Why doesn't Tesla offer cheaper electric vehicles? Comments from Elon Musk on Monday suggest that the firm faces a big challenge when it comes to car prices, and it's one that presses against the cutting edge of technology.
The CEO was asked by a Twitter user called "jgrano305" about the Standard Range Tesla Model Y. The compact SUV was first announced in March 2019 with a starting price of $39,000, part of a three-vehicle strategy to appeal to a broader market. More expensive versions of the vehicle started hitting roads in March 2020, and the Model Y is currently available for $49,990. But "jgrano305" noted that the Standard Range version, previously listed on the site with a 2021 order date, was now missing. Will it still be made?
"No, as range would be unacceptably low (< 250 mile EPA)," Musk responded. "We have reduced pricing on Model Y LR dual motor & will offer a LR single motor Y in a few months, which improves affordability, while still keeping the product excellent."
The range, the number of miles an electric car can drive between charges, seems to remain a sore point for reducing prices and bringing cars to the masses. The entry-level Model Y has a range of 316 miles, as tested by the United States Environmental Protection Agency (the "EPA" Musk referenced). These ratings are big news for Tesla, and the company had a public exchange with the agency over its Model S that just missed the 400-mile mark earlier this year.
The entry-level Model 3, currently Tesla's cheapest car at $37,990, has a range of 250 miles.
While Tesla could ship a car with a lower range, it seems Musk considers below 250 miles to offer a sub-par experience. On that front, Musk's approach bears similarities to Steve Jobs: when the former Apple CEO was asked in 2008 about the size of its market share, Jobs argued that "we just can't ship junk," meaning its products would struggle to compete with cheaper computers at the low end.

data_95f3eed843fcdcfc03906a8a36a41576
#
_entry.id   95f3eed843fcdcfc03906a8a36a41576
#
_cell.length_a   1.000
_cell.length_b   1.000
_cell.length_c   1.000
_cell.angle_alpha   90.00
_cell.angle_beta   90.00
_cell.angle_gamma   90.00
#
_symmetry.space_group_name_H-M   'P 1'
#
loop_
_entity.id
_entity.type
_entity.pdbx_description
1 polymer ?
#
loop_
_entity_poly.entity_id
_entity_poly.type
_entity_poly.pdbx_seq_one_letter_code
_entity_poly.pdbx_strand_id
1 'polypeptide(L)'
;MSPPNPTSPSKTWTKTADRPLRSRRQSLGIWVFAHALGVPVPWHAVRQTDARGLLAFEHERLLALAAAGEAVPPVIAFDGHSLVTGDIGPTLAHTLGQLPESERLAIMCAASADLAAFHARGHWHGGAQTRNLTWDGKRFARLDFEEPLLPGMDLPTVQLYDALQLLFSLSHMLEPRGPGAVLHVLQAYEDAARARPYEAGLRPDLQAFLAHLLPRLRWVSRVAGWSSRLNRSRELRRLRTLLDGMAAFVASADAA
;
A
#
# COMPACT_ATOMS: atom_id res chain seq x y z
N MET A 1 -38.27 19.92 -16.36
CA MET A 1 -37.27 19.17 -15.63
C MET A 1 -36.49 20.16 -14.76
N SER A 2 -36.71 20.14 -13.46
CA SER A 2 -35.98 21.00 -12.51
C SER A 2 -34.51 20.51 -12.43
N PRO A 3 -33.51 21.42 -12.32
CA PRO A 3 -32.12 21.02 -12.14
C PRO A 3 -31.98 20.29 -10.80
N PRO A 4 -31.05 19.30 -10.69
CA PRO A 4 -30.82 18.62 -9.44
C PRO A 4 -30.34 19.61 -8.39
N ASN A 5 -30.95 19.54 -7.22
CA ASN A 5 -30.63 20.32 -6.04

Range is a highly-coveted feature in electric vehicles, particularly for the first-time electric car buyers that Tesla wants to entice. A February 2019 survey from Volvo found that 58 percent of non-electric car drivers cited running out of power as their main concern.
Tesla has worked to mitigate these concerns with its supercharger network, which can get a car back on the road in under half an hour. But while a driver stretching their legs every few hundred miles seems a sensible ownership strategy, would-be buyers cite concerns about range dropping during winter, or when towing.
So what's stopping Tesla from adding more range? Battery and powertrain technologies have both helped Tesla reach its current ranges, while also restricting it from cheaper models. Tesla looks set to make strides in both areas later this year, as it hosts investor days to outline internal advancements in both technology areas. The battery investor day is currently scheduled for September 15.
The Inverse analysis – A cheaper electric car sounds great, but a cheaper electric car with a particularly low range could leave a sour taste for entry-level buyers. With the upcoming battery and powertrain days, Tesla could make strides toward offering an acceptable level of range even at the low end.
What could that look like? In an interview with YouTuber MKBHD in 2018, Musk suggested a $25,000 Tesla could launch in three or four years. That would undercut Tesla's current cheapest car by over $10,000.
These future advancements sound promising, but in the present day, Model Y fans may be disappointed that the planned entry-level model has been shelved.